When discussing the future with pioneers on the edge of current industry practice an impassioned debate is inevitable. The latest Techstyler X BOTTLETOP panel discussion ‘Sustainability Driven by New Technologies: 3D Digital Design and Virtual Reality ’ hosted three such pioneers who are reshaping the fashion landscape and meeting ethical, logistical and philosophical challenges along the way. Their insights gave us an eye to a future fashion industry that is inherently more sustainable, and our place within it.
Opening the discussion, Kerry Murphy, Co-founder of the digital fashion house The Fabricant, discussed how within months of experimenting with 3D digital fashion design and animation and uploading the result on Instagram, The Fabricant was receiving interest from brands and manufacturers wanting to know more about their capabilities.
The starting point for The Fabricant has been digital storytelling, with their recent collaboration with Soorty Enterprises, a jean manufacturer in Pakistan looking to share their Cradle to Cradle denim production and raise brand awareness in an increasingly competitive market. The manufacturers in Asia and the Far East are plagued by negative opinion and press coverage, despite many of them making significant strides in sustainable dyeing processes in addition to investing in new, cleaner technologies. The next step will be integrating The Fabricant’s 3D design into the garment cutting and construction process, negating the manual pattern making process and reducing the need for physical samples at all. From his, and his Co-founder Amber Jae Slooten’s experience so far, this will take years rather than months.
Cameron-James Wilson is a visual artist and fashion photographer whose mission is to provide an alternative beauty and hyper-real honesty via digital models. His debut model, Shudu, has been hailed the ‘first digital supermodel’, has 149,000 followers on Instagram and is represented by Cameron’s digital model agency, The Diigitals. Although the inspiration and conception of Cameron’s models is rooted in fantasy and fiction, constructed from free to download software Daz 3D, his aim is to create honest representations of beauty and a more positive attitude towards diversity. His model Brenn is curvy, with stretch marks and an undeniable allure. This kind of appreciation of what is often deemed imperfect is possible with 3D digital design, said Cameron, because it is in the hands of the artists and is a product of their ideals, not of an industry fixated on people born as genetic flukes with perfect symmetry and 34-24-34 measurements of their bust, waist and hips. Even as I write the previous sentence I can barely believe how ludicrous a concept it is. Cameron asks why we reward genetic flukery rather than celebrating diversity.
Cameron’s visionary thinking prompted an interesting debate on human versus digital models and whether emotion could truly be experienced when presenting a digital versus human experience. There was also a question from the audience about whether digital models could be ‘trusted’ as they are not ‘real’. To that, Cameron presented the traditional scenario of a fashion shoot, with models having toilet rolls shoved down the back of their bra to make their breasts heave. And all know how much editing is done to digital images to sculpt and smooth, nip and tuck real life models. “The fashion industry lies to us every day” said Cameron. “It’s all a lie”. Add to this the fact that digital models cannot be exploited, do not age and can remain exclusive brand ambassadors for ‘life’ and his perspectives and insight left us questioning whether it makes sense to go forward in the fashion industry without digital models.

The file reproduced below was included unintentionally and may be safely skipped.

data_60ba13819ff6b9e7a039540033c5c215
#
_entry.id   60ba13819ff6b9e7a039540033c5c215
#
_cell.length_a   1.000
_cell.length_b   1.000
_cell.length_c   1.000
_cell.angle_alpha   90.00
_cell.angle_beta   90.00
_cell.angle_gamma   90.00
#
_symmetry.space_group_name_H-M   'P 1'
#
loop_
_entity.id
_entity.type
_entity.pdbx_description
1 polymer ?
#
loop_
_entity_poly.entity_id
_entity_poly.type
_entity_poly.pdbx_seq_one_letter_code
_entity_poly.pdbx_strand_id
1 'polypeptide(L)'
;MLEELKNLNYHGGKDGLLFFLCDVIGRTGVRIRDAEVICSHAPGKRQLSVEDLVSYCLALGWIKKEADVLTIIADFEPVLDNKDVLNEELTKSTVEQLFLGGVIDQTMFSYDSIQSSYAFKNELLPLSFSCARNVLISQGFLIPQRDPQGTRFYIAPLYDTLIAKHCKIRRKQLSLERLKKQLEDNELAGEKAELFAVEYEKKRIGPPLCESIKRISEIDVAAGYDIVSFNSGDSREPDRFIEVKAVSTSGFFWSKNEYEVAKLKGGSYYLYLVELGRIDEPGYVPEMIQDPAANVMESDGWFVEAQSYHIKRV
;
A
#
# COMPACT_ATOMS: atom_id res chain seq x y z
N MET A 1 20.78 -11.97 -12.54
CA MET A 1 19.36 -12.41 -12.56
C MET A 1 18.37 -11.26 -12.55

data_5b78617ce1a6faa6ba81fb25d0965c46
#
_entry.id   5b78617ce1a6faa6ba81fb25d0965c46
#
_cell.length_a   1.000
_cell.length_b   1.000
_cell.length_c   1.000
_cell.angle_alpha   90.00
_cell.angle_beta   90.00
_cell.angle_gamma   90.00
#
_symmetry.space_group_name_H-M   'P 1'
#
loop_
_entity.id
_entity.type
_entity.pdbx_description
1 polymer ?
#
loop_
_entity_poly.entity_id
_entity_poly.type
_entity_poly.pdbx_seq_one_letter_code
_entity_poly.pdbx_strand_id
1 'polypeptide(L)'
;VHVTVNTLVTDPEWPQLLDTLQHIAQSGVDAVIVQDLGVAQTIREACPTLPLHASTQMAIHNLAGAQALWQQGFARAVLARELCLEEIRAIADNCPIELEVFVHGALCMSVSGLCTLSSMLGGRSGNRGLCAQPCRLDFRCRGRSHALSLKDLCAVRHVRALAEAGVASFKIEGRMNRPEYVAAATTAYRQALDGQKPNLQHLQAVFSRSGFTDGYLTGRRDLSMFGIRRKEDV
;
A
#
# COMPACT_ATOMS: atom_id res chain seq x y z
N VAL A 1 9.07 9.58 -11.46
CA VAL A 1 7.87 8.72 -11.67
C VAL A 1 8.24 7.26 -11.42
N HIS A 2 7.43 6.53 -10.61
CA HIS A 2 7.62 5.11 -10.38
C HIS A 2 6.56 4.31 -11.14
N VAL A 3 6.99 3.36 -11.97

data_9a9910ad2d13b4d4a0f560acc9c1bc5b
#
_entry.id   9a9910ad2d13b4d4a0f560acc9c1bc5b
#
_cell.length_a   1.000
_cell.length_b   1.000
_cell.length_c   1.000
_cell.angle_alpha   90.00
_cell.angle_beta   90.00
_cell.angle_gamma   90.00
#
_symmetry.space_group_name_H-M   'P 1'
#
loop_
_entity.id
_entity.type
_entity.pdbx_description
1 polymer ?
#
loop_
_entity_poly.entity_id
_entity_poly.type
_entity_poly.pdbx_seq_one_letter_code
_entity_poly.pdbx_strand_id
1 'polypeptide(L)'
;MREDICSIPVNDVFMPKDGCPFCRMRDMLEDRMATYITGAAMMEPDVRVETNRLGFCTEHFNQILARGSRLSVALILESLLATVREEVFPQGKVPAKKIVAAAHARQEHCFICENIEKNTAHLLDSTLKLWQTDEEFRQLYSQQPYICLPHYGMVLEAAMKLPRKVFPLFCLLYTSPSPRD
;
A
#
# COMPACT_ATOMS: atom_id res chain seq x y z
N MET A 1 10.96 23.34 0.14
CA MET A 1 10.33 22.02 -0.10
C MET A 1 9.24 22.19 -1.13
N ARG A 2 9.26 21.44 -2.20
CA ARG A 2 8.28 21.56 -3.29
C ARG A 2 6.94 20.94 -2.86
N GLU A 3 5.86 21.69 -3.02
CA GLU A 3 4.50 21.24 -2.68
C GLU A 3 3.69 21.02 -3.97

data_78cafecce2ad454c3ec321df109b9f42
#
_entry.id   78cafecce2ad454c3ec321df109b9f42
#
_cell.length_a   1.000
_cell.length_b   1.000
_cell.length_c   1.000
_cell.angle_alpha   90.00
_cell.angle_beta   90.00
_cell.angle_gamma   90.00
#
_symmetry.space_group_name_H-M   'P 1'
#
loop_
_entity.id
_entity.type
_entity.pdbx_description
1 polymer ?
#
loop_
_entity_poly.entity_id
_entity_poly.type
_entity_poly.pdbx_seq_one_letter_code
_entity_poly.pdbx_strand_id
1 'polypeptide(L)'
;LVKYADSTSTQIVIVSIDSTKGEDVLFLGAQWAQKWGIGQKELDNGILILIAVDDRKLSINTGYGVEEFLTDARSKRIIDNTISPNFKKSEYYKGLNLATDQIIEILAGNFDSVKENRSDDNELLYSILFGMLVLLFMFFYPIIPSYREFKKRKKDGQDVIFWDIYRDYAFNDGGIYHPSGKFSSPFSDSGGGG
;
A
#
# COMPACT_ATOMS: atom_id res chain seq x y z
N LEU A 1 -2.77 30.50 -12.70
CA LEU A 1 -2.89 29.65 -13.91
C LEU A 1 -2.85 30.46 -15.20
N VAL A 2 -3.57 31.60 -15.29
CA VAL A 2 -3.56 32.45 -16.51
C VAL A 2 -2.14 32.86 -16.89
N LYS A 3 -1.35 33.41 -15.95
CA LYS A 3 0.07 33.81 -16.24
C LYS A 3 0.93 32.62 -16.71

Amber Jae Slooten brought the rare, rounded knowledge of a fashion designer who has worked with both traditional manual and 3D digital pattern cutting and fashion design tools. Having graduated from a fashion degree in 2014 with a fully digital collection which she presented in hologram form, she set off on a path to reimagining and redirecting the fashion industry to a more sustainable, digital future. Unwilling to enter an industry that creates masses of waste, she was driven to adopt methods that have since unleashed her creativity and allowed her design in a more detailed, iterative, experimental and efficient way. Amber’s approach to design incorporates both the technicality of pattern cutting and garment construction and the creativity of fashion design. She creates digital pattern pieces in Clo3d which are stitched together onto an avatar to create a 3D foundation garment and then renders on different fabrics (scanned in at such a high resolution that they are indistinguishable from the real thing) colours, textures and proportions. She is able to develop her designs and iterate quickly, reaching high levels of refinement in hours, rather than days or weeks – all the while generating zero waste.
What are the challenges and drawbacks to these new approaches? “The (traditional) mindet”, said Amber. Currently, the industry is largely unreceptive to adopting the technical advantages offered by software like Clo3D. Although this and other software is being used by a number of pioneering designers, brands are currently most interested in the visual output as a content tool for social media or e-commerce. In time, the panel believes a shift towards further integration is inevitable.
To hear to the full panel discussion, head over to the podcast here.
To watch the panel discussion, keep an eye on Techstyler.fashion, where the video will be available soon.
The next talk in the Techstyler X BOTTLETOP speaker series will be in December on the subject ‘Fashion and Accessories Designers – Their Influence and Impact on Sustainability in Fashion’. Follow Techstyler here and on Instagram to be notified when the tickets are released.